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Diabetic Wound Risk and Management

Diabetes can lead to a variety of symptoms throughout the body. From kidney and heart problems to foot complications, the disease is severe and needs to be adequately treated. We’re going to dig a little deeper to discover more about wound risk, management, and what causes the wound susceptibility in diabetic patients.

Peripheral Arterial Disease

PAD is caused by fatty deposits, known as plaque, built up in the arteries of the legs of a diabetic patient. These fat deposits cause the arteries to become hardened and narrowed, reducing blood flow to the feet and calves. In more severe cases, this can occur in the arteries around the heart. The cardiovascular disease creates a much higher risk of death by heart attack or stroke. PAD affecting the legs and feet can require amputation in some cases.


Some of the most common symptoms of PAD include:

  • Swelling of the legs and feet
  • Pain or tiredness in your legs and feet made worse by walking
  • Severe foot pain
  • Wounds and ulcers on the feet or toes that take over 8-12 weeks to heal

Peripheral Neuropathy

Peripheral Neuropathy is another common symptom of diabetes, often occurring before PAD. Peripheral Neuropathy itself does not cause wounds or ulcers in diabetic patients, but it is a precursor to PAD and other things that do have the potential to cause sores or ulcers. By detecting peripheral neuropathy early, PAD can be better managed and prevented. Peripheral Neuropathy is the damage of peripheral nerves or the nerves that run to your extremities. In severe cases, patients can begin to struggle using or to move the affected areas of their body. Diabetes is the most common cause of peripheral neuropathy. Decreased feeling in your feet could lead to unnoticed cuts or wounds, so be sure to inspect your feet each day if you know that your suffering. Any injury or reduction should be examined by a physician immediately, do not try to treat it at home.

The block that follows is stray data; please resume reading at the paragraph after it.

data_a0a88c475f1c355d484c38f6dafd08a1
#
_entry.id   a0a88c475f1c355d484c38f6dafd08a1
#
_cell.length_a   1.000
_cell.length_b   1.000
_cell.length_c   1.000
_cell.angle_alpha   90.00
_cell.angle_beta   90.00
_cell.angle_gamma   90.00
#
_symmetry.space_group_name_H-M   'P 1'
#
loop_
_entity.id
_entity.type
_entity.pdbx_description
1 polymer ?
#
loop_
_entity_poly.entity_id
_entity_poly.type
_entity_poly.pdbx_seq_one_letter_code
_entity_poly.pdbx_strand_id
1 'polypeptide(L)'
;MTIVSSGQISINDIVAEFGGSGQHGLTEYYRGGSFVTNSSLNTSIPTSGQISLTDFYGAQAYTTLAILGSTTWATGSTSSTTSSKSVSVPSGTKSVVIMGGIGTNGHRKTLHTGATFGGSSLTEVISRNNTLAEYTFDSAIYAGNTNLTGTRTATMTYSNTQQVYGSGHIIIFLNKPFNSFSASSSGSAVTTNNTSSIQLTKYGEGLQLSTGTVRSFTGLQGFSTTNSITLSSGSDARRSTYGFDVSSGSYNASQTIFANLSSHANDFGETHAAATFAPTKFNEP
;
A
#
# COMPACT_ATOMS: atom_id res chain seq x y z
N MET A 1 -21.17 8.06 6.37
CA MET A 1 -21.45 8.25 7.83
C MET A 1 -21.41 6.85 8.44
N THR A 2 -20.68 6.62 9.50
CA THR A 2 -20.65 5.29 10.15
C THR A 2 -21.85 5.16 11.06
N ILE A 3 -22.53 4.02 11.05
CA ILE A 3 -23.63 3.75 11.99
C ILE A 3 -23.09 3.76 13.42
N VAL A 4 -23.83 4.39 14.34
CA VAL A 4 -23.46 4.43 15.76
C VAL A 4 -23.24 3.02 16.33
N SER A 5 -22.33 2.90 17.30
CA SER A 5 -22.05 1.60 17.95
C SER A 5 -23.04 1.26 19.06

The most common symptoms of peripheral neuropathy include:

  • Burning
  • Numbness
  • Tingling
  • Pain in fingertips or toes
  • Abnormal or sudden changes in sensation

Any of these changes should be taken very seriously and immediately reported to your physician. It’s estimated that 7 million individuals are suffering from diabetes and they don’t know it. Peripheral neuropathy is often the first sign of the disease, but it goes unreported and unnoticed in many cases.